In California, they call them Community Health Centers (CHC).  Apparently, the idea is going National because I heard Dr. Sanja Gupta talk about them on CNN. The truth of the matter is that in the Center, (Clinic), you have a choice of one doctor if you live in a rural town like I do. This doctor could be what they call a traveling doctor, and be there for a length of three months, or you might get a doctor with a longer contract, but they are all temporary. Right before I  started writing this blog, which I wanted to be positive, I transferred from the clinic in my town, which was convenient for me, to a Clinic in a City thirty minutes away.  I did this because I received the most unprofessional, negligent, abusive treatment that I had ever experienced in the health care field  in my adult life . This doctor certainly crossed the line and I left the Clinic. I called the powers that be to get complaint forms, but I have yet to muster  the strength to fill them out and send them in. I called the program administrators and I was told there was no time limit.  Since I am disabled and I cannot drive and my bowels are, at times, incontinent, the prospect of having to travel further to receive health care sometimes seems logistically impossible, but my  new mantra is what ever I have to do.

I haven’t written in my blog in awhile because I was beginning an experience with a new pain doctor. He is Harvard trained and is a minimalist, so he and I are going to get along just fine. He gave me injections in the back of my head, my temples, and right above my  eyebrows. My entire head felt numb. For four glorious days after the injections, I did not have a headache. I almost don’t know how to write that, because I have never gone a day without a headache since long  before I can remember. I am told that the time between the injections will increase as the pain relief does. He also put me on a medication that is meant to prevent migraine headaches and also prevents seizures, which I also have.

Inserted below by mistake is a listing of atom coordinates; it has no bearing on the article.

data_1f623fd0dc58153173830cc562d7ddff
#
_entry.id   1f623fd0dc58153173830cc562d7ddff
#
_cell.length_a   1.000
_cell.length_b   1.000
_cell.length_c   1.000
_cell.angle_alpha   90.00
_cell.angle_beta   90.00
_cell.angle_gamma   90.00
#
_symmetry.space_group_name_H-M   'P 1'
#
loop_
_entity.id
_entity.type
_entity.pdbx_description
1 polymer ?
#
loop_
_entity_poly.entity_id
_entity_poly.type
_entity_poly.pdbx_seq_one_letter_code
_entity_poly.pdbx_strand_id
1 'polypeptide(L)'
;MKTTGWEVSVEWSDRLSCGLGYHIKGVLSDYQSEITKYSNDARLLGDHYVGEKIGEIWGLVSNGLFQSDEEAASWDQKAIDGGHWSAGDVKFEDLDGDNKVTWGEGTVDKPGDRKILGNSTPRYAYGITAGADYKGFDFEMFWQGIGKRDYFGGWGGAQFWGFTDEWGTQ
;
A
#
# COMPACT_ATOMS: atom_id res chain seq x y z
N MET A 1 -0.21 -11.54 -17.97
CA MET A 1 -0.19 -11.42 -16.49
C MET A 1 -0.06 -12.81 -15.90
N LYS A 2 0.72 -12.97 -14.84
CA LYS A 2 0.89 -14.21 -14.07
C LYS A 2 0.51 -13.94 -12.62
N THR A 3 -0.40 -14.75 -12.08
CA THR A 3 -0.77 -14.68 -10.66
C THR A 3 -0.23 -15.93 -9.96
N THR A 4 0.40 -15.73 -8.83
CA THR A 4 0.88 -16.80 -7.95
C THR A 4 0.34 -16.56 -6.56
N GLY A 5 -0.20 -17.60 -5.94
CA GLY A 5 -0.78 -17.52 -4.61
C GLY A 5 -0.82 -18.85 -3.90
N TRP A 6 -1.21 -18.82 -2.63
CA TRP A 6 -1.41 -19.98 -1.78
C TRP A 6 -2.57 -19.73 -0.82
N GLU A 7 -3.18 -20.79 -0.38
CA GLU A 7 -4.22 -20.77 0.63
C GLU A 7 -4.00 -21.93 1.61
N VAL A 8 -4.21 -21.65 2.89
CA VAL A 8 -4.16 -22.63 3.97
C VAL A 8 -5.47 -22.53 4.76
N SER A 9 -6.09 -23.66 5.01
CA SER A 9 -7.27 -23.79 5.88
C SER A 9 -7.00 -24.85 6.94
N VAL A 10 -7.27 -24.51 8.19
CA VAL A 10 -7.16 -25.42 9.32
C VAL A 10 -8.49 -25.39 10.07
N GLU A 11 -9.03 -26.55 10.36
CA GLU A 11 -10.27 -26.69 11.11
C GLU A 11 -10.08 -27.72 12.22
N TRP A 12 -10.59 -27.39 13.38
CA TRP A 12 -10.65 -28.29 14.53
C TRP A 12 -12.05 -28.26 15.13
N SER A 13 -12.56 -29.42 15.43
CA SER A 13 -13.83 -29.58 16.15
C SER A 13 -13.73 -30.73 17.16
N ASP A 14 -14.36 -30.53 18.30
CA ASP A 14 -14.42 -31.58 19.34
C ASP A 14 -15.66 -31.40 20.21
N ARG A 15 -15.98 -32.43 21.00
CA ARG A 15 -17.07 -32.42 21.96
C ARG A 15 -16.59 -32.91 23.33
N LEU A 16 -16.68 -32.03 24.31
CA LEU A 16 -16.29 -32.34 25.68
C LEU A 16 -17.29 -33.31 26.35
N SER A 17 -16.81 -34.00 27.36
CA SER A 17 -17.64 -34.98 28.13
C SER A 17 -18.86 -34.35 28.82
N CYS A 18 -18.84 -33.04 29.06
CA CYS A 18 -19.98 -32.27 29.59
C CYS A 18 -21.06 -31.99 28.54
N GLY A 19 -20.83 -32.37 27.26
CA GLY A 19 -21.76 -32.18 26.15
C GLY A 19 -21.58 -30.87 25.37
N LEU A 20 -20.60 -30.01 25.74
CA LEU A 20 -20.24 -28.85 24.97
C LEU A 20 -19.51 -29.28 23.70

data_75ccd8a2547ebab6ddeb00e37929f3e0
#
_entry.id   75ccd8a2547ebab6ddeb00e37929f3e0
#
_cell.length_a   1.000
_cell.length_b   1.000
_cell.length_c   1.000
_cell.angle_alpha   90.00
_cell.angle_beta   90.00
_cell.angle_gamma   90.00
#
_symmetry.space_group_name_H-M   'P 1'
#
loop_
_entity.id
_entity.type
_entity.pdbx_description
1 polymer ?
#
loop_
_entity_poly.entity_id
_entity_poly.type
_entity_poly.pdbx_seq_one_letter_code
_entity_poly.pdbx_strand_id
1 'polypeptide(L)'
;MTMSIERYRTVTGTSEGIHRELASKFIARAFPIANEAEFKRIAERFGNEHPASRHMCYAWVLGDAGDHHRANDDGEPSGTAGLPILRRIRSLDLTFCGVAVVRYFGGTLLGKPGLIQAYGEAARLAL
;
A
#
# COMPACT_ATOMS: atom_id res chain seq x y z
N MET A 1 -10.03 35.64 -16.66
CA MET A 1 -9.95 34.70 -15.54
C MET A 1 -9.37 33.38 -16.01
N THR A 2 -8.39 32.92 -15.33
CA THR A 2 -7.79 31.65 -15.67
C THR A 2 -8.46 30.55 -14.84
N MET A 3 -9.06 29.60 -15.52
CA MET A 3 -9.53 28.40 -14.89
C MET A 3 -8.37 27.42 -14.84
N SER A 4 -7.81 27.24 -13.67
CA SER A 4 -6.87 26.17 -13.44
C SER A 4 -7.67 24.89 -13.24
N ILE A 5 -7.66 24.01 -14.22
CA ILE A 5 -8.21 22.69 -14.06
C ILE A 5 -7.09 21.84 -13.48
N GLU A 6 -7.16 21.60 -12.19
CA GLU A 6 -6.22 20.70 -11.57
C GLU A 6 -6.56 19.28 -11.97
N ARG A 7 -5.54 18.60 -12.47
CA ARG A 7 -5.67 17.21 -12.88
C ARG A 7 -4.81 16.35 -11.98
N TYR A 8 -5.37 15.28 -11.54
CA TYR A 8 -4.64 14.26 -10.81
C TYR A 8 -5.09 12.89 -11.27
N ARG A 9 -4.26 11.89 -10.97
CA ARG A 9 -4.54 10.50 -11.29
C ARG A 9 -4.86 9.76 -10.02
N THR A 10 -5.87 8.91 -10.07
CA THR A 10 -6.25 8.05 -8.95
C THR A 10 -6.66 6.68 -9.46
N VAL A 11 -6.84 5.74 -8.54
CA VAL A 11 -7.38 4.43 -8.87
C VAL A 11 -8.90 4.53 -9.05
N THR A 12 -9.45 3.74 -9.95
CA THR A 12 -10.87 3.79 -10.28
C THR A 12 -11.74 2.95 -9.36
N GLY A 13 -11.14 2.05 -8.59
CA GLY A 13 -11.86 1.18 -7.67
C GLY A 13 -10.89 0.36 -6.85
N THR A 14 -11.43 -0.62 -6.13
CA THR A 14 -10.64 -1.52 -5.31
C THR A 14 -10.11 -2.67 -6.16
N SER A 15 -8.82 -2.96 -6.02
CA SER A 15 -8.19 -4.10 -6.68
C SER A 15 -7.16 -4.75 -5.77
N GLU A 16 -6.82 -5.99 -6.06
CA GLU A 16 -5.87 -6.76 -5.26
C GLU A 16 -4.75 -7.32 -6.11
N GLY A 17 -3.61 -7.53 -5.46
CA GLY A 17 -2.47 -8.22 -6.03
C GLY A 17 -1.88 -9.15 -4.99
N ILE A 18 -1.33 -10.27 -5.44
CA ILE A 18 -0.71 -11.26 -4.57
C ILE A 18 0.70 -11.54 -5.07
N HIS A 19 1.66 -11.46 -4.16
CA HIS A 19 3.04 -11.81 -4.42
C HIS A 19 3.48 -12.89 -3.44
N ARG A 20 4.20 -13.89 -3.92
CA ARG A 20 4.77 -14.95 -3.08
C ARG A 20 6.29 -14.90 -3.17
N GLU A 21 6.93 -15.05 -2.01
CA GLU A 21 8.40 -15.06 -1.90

I was also waiting to see my new primary doctor. She had been my physician back in the early nineties, but I didn’t remember much  about her. When I was speaking to  the doctor I was losing, I asked her about the two physicians that where available, which one would she pick. She described the female doctor as being motherly and although I didn’t remember her that way, I followed my doctor’s recommendation and went with her. I even brought up the subject of salient treatment and my doctor said my new physician was against suffering and would therefore be for it if it came to a point that I could not tolerate food and I would therefore starve to death, which  is very painful and inhumane.  That particular doctor saw how hard it was for me to  go from weighing  96 pounds and unable to walk through a grocery store without defecating from one end of the store to the other to get to the restroom, to where I am teetering today.  Maybe there has been a change in this doctor through the years , but time proved that not to be the case.

This entire blog has been about my struggle to  find a balance in my pharmaceutical needs, my dietary needs, vitamins and minerals, and the delicate levels of electrolytes. I learned in my research, that diet plays a large part in balancing nutrients. I could avoid getting iron IVs, which takes sitting basically in one position for six hours.  But, there were those occasions where I needed vitamin or mineral supplements or other types of medications that have come to bepart of my routine. My new primary doctor believes that I can do without many of my medications. She looked at me and made a point to say in amazement, how do you take all those pills. I tried to explain how hard I worked to find a balance and I felt like she just dismissed me. So, I feel as though I have been fighting since I first got sick in 2005. I am not sure how much fight I have left. It hurts to eat, but like I told the doctor, I’m not going to do anything about it. My mantra is what ever I have to do. I am scared and hopeless all rolled up into one ball.

Take care and I’ll write again,

Elaine